A third area of opportunity is to develop our commercial ties, including those between U.S. business and the Nordic-Baltic region. Despite much talk of political drift between Europeans and Americans, our economic ties continue to deepen. Trans-Atlantic economic relations, driven largely by mutual investment flows, provide an anchor at a time of political unease. During the Cold War, west Europeans and Americans worked hard to shield their core security relationship from occasional economic conflicts. Today Europeans and Americans must work harder to shield their core economic relationship from occasional political conflicts.
This leads to the fourth priority area of political security, which includes joint or complementary efforts to deal with terrorism joined to weapons of mass destruction but also means devising positive agendas of transformation for some of Europe's remaining sore spots, such as Belarus, Ukraine or Moldova. It also means encouraging central authorities in Moscow to be less suspicious of efforts to create a positive future for Kaliningrad, which should be supported.
Serious thought should be given to concrete ways to advance these goals. One opportunity comes in March, when the Baltic and Nordic countries plan to meet in Vilnius in advance of this spring's EU Summit. Another opportunity could come through a meeting this spring in the region between the United States and its Nordic-Baltic partners in so-called 8+1 format. Official meetings are important, but in the end they are inadequate to the task of engaging societies in a transformative agenda. Following enlargement, the danger is that these meetings become afflicted with a well-known bureaucratic malady - process without purpose.
Former President of Estonia Lennart Meri once remarked that the strength of Europe comes from its diversity. Dual enlargement provides the people of the Baltic region - and of the broader Euro-Atlantic community - with the security and solidarity they need to channel this diversity in ways that can make a tangible, positive impact on people's lives. This is not a challenge for governments alone; it must be embraced by the private sector and a growing community of NGOs.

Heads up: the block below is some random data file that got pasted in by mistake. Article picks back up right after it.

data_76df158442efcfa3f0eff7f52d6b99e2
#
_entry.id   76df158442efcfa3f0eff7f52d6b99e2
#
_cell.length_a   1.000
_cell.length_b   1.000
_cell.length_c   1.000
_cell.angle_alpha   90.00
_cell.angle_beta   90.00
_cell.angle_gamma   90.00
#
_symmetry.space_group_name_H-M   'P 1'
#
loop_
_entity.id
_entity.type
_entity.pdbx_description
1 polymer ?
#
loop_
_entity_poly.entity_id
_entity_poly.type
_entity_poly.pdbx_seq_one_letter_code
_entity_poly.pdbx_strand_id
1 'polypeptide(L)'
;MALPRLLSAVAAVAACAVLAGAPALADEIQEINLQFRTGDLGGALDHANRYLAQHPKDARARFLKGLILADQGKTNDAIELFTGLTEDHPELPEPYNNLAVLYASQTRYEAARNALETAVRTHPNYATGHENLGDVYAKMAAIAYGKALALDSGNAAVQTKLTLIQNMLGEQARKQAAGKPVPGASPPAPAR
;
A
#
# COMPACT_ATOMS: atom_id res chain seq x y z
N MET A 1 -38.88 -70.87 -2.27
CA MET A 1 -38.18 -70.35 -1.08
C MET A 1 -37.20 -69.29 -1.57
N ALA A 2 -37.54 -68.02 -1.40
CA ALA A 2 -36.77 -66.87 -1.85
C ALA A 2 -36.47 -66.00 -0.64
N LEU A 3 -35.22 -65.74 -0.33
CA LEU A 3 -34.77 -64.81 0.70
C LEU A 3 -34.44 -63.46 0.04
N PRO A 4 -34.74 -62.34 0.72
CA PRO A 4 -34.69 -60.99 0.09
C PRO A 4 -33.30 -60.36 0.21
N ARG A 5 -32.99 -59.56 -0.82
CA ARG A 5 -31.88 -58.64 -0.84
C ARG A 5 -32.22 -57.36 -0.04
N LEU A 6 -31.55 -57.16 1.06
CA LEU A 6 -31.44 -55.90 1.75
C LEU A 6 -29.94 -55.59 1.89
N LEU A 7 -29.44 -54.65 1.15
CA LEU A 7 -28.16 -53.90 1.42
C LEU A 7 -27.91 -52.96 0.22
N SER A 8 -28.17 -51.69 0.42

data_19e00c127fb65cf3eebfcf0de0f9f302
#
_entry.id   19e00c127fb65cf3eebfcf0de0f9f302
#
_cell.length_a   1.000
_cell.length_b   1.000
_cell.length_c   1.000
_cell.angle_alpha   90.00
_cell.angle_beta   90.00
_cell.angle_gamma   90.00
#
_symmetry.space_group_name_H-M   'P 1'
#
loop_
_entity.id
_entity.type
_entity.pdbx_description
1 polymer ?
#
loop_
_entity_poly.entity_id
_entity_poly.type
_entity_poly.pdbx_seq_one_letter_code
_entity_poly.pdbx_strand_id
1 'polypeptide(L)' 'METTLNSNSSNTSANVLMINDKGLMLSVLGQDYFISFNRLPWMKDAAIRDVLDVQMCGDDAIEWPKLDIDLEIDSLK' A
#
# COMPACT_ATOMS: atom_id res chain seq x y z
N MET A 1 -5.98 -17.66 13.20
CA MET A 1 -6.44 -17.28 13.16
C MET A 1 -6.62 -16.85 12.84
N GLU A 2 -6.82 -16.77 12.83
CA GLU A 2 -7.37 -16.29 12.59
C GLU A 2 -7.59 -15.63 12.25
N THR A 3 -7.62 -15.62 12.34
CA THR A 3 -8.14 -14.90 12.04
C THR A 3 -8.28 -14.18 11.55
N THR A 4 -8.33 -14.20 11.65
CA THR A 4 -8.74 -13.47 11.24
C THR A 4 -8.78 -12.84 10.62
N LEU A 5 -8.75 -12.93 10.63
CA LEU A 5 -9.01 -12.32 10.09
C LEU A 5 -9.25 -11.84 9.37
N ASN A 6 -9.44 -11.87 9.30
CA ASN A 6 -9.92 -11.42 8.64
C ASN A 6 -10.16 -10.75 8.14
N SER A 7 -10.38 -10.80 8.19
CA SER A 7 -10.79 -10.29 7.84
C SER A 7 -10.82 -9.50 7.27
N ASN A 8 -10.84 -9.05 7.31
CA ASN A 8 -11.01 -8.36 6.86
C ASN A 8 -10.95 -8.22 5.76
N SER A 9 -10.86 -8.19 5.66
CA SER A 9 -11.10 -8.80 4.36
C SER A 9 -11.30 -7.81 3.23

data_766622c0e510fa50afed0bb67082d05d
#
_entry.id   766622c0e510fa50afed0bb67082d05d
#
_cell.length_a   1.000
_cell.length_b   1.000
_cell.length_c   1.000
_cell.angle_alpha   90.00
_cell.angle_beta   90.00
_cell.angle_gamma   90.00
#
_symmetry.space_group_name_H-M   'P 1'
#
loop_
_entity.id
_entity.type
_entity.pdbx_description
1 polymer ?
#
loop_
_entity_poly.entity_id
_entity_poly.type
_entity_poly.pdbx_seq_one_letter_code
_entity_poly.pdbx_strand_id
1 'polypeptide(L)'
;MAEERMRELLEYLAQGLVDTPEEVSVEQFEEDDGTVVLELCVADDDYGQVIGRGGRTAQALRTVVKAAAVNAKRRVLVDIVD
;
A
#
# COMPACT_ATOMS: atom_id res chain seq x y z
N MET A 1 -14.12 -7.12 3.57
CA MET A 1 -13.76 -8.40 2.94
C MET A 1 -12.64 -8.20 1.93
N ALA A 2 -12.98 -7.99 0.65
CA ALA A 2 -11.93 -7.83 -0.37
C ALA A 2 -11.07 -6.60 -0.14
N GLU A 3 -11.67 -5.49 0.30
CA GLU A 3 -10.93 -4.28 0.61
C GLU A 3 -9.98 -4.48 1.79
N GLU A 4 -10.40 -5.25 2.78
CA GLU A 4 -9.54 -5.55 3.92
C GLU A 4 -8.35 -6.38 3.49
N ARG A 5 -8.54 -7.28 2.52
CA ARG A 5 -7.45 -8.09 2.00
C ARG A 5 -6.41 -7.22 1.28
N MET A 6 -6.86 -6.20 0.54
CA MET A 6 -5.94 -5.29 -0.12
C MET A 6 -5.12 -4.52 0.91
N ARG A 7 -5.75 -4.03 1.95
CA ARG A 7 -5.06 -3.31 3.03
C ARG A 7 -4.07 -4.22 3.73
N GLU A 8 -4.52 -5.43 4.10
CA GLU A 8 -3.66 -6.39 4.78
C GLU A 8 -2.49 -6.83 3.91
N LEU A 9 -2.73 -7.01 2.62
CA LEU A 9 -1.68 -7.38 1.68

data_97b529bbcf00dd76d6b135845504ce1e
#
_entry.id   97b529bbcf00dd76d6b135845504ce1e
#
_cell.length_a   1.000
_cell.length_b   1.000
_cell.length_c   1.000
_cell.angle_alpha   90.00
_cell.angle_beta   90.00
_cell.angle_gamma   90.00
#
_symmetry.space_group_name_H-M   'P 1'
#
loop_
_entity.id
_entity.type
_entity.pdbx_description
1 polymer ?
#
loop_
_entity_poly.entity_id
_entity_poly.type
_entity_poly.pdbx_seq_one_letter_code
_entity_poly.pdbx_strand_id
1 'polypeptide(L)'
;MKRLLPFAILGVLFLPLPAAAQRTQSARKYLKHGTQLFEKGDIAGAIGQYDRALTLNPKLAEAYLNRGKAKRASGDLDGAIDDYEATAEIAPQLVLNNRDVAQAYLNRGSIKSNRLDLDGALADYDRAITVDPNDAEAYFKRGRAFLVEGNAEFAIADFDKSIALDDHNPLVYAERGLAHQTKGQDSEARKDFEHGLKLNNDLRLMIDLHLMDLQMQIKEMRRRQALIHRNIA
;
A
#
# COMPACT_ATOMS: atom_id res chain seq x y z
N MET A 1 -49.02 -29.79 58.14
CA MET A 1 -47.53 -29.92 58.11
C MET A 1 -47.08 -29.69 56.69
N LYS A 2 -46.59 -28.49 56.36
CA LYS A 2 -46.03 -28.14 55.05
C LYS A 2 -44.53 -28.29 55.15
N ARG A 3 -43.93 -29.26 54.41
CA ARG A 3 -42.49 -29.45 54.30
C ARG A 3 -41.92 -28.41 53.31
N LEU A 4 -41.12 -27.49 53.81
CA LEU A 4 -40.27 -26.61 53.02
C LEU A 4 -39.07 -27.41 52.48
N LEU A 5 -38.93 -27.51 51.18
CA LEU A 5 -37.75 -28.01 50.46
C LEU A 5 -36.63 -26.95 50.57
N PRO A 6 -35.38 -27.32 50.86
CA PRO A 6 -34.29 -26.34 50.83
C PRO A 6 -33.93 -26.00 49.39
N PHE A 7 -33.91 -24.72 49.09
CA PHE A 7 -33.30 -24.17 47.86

The peoples of the Baltic Sea have good reason to celebrate this spring. But celebrations alone would diminish this region's very real achievements. The opportunity - and the challenge - is to use the opportunity presented by dual enlargement to build a "culture of cooperation" all along the Baltic Sea and to offer that message and engage with others far from Baltic shores, who are struggling with their own difficult transitions.
Dr. Daniel Hamilton, one of the drafters of the U.S.-Baltic Charter, is director of the Center for Transatlantic Relations at Johns Hopkins University and former Deputy Assistant Secretary of State responsible for U.S. relations with Northern Europe.
Dr. Johan Lembke is a professor at the Institute for European, Russian and Eurasian Studies, George Washington University.